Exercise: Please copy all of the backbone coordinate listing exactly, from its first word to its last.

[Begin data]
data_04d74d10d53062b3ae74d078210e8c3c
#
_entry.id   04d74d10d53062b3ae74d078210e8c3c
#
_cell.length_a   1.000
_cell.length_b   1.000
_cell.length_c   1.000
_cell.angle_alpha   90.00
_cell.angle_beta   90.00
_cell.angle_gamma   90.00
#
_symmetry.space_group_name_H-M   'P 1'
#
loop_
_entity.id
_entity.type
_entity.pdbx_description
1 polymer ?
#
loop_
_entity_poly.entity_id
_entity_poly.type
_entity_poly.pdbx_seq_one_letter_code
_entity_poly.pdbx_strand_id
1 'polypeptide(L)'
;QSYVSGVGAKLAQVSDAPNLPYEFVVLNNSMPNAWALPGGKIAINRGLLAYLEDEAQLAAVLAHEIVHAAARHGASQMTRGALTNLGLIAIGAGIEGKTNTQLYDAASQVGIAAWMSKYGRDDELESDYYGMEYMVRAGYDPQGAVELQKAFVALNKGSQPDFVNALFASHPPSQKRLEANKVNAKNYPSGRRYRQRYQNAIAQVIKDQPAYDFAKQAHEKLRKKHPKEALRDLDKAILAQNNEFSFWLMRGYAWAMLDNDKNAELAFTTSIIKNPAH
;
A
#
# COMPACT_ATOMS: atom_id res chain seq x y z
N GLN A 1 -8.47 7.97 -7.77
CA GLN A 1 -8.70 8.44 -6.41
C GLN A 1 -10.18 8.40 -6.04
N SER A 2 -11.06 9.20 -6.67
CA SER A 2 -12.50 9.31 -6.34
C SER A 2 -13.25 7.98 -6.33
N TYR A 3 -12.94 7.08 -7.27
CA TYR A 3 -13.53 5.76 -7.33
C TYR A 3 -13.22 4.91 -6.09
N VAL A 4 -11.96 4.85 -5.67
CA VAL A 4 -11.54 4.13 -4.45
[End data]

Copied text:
data_04d74d10d53062b3ae74d078210e8c3c
#
_entry.id   04d74d10d53062b3ae74d078210e8c3c
#
_cell.length_a   1.000
_cell.length_b   1.000
_cell.length_c   1.000
_cell.angle_alpha   90.00
_cell.angle_beta   90.00
_cell.angle_gamma   90.00
#
_symmetry.space_group_name_H-M   'P 1'
#
loop_
_entity.id
_entity.type
_entity.pdbx_description
1 polymer ?
#
loop_
_entity_poly.entity_id
_entity_poly.type
_entity_poly.pdbx_seq_one_letter_code
_entity_poly.pdbx_strand_id
1 'polypeptide(L)'
;QSYVSGVGAKLAQVSDAPNLPYEFVVLNNSMPNAWALPGGKIAINRGLLAYLEDEAQLAAVLAHEIVHAAARHGASQMTRGALTNLGLIAIGAGIEGKTNTQLYDAASQVGIAAWMSKYGRDDELESDYYGMEYMVRAGYDPQGAVELQKAFVALNKGSQPDFVNALFASHPPSQKRLEANKVNAKNYPSGRRYRQRYQNAIAQVIKDQPAYDFAKQAHEKLRKKHPKEALRDLDKAILAQNNEFSFWLMRGYAWAMLDNDKNAELAFTTSIIKNPAH
;
A
#
# COMPACT_ATOMS: atom_id res chain seq x y z
N GLN A 1 -8.47 7.97 -7.77
CA GLN A 1 -8.70 8.44 -6.41
C GLN A 1 -10.18 8.40 -6.04
N SER A 2 -11.06 9.20 -6.67
CA SER A 2 -12.50 9.31 -6.34
C SER A 2 -13.25 7.98 -6.33
N TYR A 3 -12.94 7.08 -7.27
CA TYR A 3 -13.53 5.76 -7.33
C TYR A 3 -13.22 4.91 -6.09
N VAL A 4 -11.96 4.85 -5.67
CA VAL A 4 -11.54 4.13 -4.45